by Thomas E. Mitchell, Jr.
For State Rep. Barbara Toles it’s all about sticking to the basics when it comes to serving her 17th Assembly District constituents in the state legislature.
Nothing flashy or attention grabbing. The only attention Toles seeks is attention to the issues she brings forth in the form of legislation she introduces on such issues as poverty and Black male unemployment, job creation and improvements in education for Milwaukee public school children.
The legislator did grab some well-earned attention in 2008 when her legislation to end the practice of paying Milwaukee police officers after they had been fired for just cause was signed into law.
Before this change in the law, officers who had been terminated stayed on the payroll until they exhausted their appeals with the Fire and Police Commission.
For some, the process took years and officers collected tens of thousands of dollars in pay and benefits after they had been fired. The City of Milwaukee had paid out over $4.4 million to fired officers since 1990.
Her fight to get the legislation passed—which many observers thought would be impossible—speaks to Tole’s tenacity and willingness to take on the status-quo in order to improve the quality of life for her constituents and the community as a whole.
It’s this type of no nonsense dedication to her district that earns Toles our endorsement for reelection in the upcoming primary on Tuesday, Sept. 14.
She will face off against Michael Erdmann.
Currently, Toles is fighting for minority access to state apprenticeship programs for the skilled trades and construction industry.
In order for Milwaukee to deal with its critical joblessness, Toles said it’s important that the state increase access to the construction industry and skilled trades to minorities and women, noting she rarely sees African Americans and Latinos on construction crews whenever she drives through the community.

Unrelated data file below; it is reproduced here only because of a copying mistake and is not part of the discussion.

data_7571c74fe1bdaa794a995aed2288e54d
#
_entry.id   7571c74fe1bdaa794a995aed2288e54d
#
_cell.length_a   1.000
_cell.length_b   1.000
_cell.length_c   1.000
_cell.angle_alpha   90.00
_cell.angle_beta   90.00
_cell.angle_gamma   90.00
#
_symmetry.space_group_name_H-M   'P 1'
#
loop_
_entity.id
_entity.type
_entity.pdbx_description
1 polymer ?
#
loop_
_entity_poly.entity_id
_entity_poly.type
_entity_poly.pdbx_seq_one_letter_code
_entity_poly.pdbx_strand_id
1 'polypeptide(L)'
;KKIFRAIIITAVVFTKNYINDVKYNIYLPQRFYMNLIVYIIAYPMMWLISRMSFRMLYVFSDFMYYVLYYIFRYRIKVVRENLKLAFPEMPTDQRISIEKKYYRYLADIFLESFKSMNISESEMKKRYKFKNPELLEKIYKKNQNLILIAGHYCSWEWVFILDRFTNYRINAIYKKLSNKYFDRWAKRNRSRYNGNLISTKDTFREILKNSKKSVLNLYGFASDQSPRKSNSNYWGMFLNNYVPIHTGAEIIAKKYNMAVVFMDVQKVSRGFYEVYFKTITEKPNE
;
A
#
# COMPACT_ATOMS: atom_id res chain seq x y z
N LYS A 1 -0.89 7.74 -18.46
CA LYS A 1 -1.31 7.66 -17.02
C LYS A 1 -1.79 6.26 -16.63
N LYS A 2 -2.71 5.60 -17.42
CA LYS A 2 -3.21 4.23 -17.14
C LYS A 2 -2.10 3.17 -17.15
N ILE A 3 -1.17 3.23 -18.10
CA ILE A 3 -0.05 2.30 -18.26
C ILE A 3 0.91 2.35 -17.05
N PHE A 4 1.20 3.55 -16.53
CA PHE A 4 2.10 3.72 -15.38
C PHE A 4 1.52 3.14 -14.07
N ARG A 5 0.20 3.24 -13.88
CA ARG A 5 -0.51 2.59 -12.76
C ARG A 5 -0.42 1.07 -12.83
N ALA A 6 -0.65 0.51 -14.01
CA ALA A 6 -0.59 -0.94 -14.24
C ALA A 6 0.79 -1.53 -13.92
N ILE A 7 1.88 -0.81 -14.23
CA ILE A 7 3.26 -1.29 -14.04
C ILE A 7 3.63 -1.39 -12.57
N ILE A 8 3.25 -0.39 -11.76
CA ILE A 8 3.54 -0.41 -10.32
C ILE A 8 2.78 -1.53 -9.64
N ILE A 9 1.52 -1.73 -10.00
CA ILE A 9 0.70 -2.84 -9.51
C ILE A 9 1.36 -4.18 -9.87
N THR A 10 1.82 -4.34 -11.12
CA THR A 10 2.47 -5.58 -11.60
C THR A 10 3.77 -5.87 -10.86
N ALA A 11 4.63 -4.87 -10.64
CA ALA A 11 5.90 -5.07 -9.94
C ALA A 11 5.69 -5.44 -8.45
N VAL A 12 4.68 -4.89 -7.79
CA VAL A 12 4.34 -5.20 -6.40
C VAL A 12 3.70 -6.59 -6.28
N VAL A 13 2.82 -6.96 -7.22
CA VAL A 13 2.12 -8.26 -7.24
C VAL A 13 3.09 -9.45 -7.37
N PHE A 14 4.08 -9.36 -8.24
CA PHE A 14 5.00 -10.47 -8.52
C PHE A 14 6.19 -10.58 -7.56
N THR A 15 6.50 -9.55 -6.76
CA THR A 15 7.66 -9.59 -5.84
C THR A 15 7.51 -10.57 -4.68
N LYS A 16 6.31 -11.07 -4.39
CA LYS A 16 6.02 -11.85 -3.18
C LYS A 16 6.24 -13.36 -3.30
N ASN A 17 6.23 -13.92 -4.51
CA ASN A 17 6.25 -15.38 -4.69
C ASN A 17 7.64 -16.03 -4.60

Her testimony a few years ago before the Assembly Committee on Workforce Development calling attention to the lack of minority participation in the apprenticeship program led to it being audited for the first time in 17 years. The findings from the audit are expected soon.
Toles said access to good paying jobs allows individuals to take care of themselves and their families.
“I’m focused on getting people out of poverty,” the legislator said in an interview. “You do that by educating them to secure those jobs.”
An opponent of the aborted attempt to change the governance of Milwaukee’s public schools, Toles agrees reform is needed in the state’s largest school district. “Our children need and deserve a good education.”
Toles said she looks forward to working with new MPS Superintendent, Dr. Gregory Thornton to make sure children get the adequate preparation needed to face the challenges of an increasingly high-tech society and world.
The assemblywoman is also focused on making sure the community has access to affordable quality health care.